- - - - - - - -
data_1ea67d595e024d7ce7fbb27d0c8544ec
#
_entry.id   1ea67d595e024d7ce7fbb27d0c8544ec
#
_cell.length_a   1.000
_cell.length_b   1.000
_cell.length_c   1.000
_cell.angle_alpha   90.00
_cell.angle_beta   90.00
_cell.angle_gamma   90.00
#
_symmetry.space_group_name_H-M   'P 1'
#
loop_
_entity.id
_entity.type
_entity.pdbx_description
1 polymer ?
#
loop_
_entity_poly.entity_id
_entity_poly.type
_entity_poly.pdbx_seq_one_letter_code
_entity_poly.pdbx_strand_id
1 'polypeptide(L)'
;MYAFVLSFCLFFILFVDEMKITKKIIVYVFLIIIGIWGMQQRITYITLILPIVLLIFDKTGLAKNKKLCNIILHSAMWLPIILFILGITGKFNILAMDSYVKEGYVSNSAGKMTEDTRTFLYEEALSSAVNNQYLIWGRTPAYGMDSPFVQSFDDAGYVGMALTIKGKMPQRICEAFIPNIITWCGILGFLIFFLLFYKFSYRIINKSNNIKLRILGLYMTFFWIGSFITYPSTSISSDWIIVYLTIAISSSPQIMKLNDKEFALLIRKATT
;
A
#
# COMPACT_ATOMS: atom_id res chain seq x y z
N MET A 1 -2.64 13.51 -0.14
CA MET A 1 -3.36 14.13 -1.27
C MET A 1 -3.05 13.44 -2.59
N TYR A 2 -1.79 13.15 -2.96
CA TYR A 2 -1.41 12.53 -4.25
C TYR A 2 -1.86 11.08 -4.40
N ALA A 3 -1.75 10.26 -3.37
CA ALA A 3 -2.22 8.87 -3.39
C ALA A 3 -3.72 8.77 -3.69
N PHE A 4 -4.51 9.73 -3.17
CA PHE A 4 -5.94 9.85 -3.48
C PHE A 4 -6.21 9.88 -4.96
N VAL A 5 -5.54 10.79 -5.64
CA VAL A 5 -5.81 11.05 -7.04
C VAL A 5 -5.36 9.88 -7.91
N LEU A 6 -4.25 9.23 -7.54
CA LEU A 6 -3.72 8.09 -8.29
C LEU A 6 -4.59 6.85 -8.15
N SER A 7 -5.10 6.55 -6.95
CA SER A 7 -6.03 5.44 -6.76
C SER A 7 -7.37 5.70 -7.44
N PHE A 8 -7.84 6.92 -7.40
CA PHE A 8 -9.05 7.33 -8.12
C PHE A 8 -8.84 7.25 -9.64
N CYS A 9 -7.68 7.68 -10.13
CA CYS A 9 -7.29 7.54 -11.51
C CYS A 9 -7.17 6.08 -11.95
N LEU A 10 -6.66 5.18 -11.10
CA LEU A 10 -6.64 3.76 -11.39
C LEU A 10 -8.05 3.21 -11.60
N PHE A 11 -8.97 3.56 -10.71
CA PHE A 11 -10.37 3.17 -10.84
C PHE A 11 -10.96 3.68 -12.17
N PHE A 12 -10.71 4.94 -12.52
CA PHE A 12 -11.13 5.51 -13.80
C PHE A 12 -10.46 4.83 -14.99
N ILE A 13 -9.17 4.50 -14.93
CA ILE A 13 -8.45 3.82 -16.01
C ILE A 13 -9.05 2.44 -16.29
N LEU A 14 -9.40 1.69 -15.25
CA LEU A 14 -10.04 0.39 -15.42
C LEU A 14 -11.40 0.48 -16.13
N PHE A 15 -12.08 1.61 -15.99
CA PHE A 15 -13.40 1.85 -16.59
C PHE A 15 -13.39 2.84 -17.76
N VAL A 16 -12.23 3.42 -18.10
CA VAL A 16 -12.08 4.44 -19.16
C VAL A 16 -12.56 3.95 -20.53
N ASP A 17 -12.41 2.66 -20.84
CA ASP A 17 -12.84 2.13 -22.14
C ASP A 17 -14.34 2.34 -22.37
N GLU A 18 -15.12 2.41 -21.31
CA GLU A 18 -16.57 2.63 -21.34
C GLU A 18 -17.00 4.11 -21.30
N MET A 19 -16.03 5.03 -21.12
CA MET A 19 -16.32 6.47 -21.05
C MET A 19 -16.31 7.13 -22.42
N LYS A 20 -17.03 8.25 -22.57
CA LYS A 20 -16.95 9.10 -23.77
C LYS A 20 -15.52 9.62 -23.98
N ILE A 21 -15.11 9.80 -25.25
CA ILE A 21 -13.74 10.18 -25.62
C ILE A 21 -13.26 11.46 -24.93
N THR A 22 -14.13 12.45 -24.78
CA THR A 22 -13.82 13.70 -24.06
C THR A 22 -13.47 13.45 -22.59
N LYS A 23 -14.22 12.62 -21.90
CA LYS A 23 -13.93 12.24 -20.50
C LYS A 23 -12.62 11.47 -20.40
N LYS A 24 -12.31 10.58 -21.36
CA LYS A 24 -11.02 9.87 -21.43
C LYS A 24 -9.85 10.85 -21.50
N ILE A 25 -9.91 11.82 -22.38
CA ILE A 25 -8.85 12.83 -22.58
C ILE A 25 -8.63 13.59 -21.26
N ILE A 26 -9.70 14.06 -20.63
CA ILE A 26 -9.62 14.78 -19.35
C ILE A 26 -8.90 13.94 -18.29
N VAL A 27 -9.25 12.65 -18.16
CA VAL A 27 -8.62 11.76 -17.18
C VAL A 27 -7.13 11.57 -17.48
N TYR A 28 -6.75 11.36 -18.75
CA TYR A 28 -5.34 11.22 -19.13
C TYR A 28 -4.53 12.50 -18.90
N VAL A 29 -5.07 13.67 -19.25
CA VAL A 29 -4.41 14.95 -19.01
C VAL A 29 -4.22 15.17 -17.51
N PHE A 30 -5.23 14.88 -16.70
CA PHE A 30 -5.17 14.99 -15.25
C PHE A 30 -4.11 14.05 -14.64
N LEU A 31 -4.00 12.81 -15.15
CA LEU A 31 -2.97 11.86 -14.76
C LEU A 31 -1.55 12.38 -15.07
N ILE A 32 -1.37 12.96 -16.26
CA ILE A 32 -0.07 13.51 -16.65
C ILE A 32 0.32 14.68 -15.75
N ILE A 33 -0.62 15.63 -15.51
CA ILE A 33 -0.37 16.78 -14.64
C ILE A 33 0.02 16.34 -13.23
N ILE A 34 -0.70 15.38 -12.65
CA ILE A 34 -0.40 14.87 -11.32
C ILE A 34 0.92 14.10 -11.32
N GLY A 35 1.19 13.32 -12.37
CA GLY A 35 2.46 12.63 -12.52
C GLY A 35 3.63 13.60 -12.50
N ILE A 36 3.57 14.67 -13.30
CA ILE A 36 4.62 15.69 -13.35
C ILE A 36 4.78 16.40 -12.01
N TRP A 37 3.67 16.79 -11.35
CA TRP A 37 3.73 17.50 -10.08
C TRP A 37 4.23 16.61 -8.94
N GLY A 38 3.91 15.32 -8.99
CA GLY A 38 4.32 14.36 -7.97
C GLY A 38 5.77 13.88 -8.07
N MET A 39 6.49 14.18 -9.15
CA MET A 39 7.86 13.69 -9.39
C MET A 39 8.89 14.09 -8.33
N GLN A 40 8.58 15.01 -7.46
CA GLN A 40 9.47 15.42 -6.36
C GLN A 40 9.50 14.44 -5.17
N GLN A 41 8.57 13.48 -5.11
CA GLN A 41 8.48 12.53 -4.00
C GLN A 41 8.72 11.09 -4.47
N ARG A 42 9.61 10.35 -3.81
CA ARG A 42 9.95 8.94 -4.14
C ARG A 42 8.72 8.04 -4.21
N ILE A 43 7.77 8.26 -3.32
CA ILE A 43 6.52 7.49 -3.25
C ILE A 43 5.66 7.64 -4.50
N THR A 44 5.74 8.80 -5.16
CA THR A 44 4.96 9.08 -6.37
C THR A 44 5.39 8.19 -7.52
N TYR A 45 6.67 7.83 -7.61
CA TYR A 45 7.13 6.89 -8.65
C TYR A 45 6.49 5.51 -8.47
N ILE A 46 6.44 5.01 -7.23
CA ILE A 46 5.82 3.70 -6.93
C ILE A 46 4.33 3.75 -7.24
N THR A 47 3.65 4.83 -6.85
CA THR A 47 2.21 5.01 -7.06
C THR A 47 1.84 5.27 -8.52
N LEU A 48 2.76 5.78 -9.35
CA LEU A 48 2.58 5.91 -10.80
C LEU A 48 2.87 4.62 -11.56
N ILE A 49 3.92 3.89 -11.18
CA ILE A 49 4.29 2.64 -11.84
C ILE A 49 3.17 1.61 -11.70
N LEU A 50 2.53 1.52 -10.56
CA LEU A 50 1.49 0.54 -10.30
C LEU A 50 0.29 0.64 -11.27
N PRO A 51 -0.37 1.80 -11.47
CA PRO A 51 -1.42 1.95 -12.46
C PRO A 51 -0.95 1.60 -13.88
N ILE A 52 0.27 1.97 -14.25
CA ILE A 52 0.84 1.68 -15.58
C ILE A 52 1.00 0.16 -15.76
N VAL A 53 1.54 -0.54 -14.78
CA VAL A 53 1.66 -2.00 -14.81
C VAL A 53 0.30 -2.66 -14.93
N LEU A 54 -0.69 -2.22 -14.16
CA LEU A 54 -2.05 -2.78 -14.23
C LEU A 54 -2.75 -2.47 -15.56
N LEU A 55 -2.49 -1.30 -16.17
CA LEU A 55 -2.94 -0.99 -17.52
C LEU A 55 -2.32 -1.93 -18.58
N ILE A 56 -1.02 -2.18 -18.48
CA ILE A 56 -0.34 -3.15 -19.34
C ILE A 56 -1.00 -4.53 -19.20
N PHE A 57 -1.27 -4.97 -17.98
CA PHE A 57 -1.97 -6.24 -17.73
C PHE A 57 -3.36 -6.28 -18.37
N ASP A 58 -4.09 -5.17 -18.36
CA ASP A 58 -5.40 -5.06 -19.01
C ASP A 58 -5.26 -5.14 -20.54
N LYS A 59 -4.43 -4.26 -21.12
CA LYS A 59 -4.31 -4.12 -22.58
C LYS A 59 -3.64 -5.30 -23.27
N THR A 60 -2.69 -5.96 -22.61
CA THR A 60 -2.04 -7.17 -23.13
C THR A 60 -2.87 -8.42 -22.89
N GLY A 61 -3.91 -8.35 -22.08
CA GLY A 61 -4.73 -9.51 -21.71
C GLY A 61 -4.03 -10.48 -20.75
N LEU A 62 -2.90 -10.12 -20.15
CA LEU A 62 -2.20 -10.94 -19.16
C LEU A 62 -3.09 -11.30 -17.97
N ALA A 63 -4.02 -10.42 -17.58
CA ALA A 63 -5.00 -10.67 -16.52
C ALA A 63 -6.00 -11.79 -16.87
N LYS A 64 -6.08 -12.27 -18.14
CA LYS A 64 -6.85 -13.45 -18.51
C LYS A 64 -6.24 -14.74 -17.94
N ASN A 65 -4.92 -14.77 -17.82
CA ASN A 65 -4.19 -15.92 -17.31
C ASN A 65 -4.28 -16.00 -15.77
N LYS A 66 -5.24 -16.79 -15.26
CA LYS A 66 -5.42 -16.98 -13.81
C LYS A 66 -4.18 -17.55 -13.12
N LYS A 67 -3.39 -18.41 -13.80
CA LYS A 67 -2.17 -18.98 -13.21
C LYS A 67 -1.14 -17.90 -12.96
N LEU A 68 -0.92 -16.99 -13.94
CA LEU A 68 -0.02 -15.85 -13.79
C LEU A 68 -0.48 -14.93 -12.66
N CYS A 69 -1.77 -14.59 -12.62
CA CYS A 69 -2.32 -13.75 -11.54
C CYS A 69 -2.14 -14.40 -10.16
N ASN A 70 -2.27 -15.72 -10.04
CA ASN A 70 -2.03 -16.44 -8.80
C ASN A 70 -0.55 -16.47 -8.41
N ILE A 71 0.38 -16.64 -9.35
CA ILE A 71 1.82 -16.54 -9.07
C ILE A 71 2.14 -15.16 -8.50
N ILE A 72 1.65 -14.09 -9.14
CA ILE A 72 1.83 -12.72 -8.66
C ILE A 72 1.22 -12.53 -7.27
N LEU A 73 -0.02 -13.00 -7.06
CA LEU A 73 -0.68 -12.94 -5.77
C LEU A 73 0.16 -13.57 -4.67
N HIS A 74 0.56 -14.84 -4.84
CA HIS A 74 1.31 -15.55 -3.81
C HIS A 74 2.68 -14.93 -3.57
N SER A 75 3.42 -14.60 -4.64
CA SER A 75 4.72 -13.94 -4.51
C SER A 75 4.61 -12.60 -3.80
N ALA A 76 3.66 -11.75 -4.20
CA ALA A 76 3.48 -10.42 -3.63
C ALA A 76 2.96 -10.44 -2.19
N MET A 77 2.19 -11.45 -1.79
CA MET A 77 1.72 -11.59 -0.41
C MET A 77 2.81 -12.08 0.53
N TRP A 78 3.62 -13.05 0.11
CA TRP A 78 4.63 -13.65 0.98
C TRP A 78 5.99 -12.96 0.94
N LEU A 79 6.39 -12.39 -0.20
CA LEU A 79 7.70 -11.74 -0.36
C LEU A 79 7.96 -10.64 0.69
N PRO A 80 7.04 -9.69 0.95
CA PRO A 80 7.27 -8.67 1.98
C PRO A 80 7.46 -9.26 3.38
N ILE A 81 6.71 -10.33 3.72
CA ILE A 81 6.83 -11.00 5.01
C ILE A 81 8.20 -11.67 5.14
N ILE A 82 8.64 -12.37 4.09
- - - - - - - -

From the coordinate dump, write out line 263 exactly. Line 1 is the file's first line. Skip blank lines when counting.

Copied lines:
CA TRP A 78 4.63 -13.65 0.98